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Suboxone® Misuse and Addiction

How Common is Suboxone® Overdose?

Suboxone® is a brand name prescription medicine commonly used for medication-assisted treatment of opioid use disorder. It is made up of buprenorphine, a long-acting partial opioid agonist, and naloxone, a drug that can reverse the effects of opioids in the body and brain receptors. Although it’s used to treat opioid addiction, when misused or taken by people who do not have a high opioid tolerance from prolonged drug misuse, the potential for adverse effects become a risk, despite the medication containing naloxone.

Suboxone® FAQs:

What are Suboxone® strips used for?

People prescribed medications like Suboxone® or methadone are assumed to have a high tolerance to opioid or opiate substances like prescription pain medications or heroin. The most common use of Suboxone® is a sublingual film that is absorbed in the mouth but a pill form is also an option.

How long does Suboxone® stay in your system?

Compared to other MAT medicines, Suboxone® has an especially long elimination half-life, meaning that it stays in the body for longer than other opioids. Usually, it can take up to eight days for traces of Suboxone® to no longer be detectable in the human body.

How long do you take Suboxone®?

Every patient in MAT will have a different time frame for their treatment. Some people take Suboxone® for short-term treatment, while others need more long-term care, spanning from months to years. A medical provider will best determine the length of treatment.

Suboxone® Misuse and Addiction

If Suboxone® is taken without prescription as advised, it has the ability to make the user feel a certain euphoric high, much like when misusing other opioid substances. That’s because this medication is created for people who are already dependent on opioids and whose opioid receptors are accustomed to a certain level of substance at all times, especially to avoid withdrawal.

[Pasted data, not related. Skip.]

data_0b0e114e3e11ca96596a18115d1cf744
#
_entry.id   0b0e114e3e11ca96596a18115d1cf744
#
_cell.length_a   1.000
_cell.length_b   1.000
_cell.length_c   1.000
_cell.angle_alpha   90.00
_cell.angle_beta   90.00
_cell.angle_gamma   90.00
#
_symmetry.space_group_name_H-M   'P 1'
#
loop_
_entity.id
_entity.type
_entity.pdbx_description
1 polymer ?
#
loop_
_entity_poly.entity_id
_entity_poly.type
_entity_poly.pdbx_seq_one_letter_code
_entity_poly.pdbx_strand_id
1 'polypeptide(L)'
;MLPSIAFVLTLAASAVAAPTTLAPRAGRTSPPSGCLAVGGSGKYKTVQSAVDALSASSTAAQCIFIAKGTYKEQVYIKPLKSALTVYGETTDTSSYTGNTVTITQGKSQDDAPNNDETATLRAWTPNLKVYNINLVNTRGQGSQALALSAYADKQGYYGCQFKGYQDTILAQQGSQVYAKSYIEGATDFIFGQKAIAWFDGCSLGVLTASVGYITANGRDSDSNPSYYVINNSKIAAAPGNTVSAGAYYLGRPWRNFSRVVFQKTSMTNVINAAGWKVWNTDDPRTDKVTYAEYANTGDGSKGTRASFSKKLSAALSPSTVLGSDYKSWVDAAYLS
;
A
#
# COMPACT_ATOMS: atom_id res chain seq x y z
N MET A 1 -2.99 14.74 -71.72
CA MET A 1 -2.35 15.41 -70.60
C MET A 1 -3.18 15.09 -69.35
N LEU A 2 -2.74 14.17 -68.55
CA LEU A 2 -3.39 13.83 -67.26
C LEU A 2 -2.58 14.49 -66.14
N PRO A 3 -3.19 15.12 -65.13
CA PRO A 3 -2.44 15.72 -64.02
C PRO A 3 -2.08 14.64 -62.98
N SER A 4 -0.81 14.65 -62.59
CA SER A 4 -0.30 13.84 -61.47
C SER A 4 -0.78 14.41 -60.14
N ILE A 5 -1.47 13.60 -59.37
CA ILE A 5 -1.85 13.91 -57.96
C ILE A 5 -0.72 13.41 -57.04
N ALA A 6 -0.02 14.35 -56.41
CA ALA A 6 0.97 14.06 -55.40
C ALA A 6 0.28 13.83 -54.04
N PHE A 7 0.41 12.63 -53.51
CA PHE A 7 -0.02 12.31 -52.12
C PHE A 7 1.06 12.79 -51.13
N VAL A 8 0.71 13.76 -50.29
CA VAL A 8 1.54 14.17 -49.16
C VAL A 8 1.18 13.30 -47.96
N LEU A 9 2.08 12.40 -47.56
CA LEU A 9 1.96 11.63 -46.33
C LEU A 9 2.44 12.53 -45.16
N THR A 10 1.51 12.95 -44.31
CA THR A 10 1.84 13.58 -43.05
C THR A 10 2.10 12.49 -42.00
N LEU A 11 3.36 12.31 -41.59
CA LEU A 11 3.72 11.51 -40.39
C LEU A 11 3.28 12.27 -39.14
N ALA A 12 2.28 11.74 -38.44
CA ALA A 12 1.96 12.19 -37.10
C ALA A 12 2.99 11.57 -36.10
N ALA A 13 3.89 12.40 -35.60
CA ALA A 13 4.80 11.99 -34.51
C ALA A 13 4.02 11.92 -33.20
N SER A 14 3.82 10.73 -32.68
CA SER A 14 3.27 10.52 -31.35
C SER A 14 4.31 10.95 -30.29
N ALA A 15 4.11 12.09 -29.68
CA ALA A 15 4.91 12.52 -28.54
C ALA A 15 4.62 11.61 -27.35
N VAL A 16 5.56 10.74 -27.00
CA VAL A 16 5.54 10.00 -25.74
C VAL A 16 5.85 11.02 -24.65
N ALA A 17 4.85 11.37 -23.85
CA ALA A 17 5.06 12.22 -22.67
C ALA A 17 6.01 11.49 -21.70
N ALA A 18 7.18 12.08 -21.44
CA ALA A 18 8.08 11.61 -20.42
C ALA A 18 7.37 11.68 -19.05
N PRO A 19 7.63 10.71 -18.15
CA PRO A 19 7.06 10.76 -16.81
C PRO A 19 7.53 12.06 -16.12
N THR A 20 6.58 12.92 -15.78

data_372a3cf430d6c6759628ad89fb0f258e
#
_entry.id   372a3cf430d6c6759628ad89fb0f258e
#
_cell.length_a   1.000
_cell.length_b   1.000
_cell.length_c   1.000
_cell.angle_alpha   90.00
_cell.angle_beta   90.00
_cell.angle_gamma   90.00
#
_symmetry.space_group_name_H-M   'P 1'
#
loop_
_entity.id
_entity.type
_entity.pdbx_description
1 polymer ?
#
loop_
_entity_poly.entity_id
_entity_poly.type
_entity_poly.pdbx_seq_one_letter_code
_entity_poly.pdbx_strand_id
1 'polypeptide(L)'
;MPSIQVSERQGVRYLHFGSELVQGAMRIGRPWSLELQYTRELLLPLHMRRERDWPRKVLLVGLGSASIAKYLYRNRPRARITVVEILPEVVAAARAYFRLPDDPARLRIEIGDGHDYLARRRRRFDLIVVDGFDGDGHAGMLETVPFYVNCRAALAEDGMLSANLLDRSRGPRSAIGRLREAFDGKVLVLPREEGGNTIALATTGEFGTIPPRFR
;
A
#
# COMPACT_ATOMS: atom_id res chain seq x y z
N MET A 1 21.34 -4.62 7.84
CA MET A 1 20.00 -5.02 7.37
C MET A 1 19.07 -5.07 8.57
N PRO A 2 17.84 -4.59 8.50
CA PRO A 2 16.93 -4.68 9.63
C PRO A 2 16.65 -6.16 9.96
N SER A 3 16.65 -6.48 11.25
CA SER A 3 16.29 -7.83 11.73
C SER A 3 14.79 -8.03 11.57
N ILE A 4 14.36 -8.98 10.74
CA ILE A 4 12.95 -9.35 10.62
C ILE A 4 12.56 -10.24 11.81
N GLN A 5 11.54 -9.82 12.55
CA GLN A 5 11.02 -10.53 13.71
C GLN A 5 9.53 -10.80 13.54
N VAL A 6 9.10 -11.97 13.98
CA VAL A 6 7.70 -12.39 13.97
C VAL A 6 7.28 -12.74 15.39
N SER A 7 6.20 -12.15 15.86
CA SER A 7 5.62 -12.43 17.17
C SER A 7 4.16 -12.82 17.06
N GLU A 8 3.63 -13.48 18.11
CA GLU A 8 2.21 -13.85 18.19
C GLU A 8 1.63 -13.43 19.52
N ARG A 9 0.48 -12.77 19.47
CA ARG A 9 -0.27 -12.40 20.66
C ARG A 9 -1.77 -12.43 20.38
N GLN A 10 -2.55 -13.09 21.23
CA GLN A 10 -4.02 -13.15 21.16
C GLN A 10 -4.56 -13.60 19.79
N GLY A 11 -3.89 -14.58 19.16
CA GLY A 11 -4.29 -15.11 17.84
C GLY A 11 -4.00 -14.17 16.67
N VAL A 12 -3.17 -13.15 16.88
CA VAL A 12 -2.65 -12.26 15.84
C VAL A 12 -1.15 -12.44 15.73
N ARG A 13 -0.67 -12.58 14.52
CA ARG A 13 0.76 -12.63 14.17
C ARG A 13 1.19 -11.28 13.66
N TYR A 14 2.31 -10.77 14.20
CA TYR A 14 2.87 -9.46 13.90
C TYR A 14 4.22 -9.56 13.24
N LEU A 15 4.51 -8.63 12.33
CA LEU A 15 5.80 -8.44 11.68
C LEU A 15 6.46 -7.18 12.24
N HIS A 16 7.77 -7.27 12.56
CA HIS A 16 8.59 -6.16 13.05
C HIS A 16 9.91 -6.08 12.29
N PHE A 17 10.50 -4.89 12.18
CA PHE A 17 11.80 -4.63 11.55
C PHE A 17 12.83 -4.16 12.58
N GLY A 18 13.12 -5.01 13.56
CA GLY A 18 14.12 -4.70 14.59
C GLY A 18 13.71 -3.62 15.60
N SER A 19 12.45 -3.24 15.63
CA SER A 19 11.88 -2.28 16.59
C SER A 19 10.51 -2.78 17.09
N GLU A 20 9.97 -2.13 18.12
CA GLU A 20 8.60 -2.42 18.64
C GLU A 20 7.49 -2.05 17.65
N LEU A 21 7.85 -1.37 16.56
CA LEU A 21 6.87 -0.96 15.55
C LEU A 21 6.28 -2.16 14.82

Suboxone® can be misused in various ways, and sharing or distributing the prescription is a highly illegal activity. Those who seek out and misuse MAT medications will often smoke Suboxone® or attempt to liquefy and ingest it intravenously, which can lead to addiction and overdose.

Suboxone® Overdose

Signs of Suboxone® overdose among those who are misusing the prescription medication include: extreme drowsiness, confusion, and dizziness, pinpoint pupils, blue pigmented lips and tips of fingers, slurred speech, and loss of coordination. The signifiers are very similar to any opioid overdose and can be just as fatal. If someone who is experiencing Suboxone® overdose isn’t helped and doesn’t receive life-saving care with the use of Narcan®, it’s possible for them to eventually stop breathing, go unconscious, and eventually become unresponsive.

While Suboxone® is a very effective medication used to treat opioid use disorder, the possibility of misuse and potential addiction or overdose still exist due to the nature of the drug. Many people successfully achieve recovery while taking Suboxone®, and those who obtain and misuse the drug often do so illegally, sometimes causing accidental, preventable, and reversible overdose if not treated in time.


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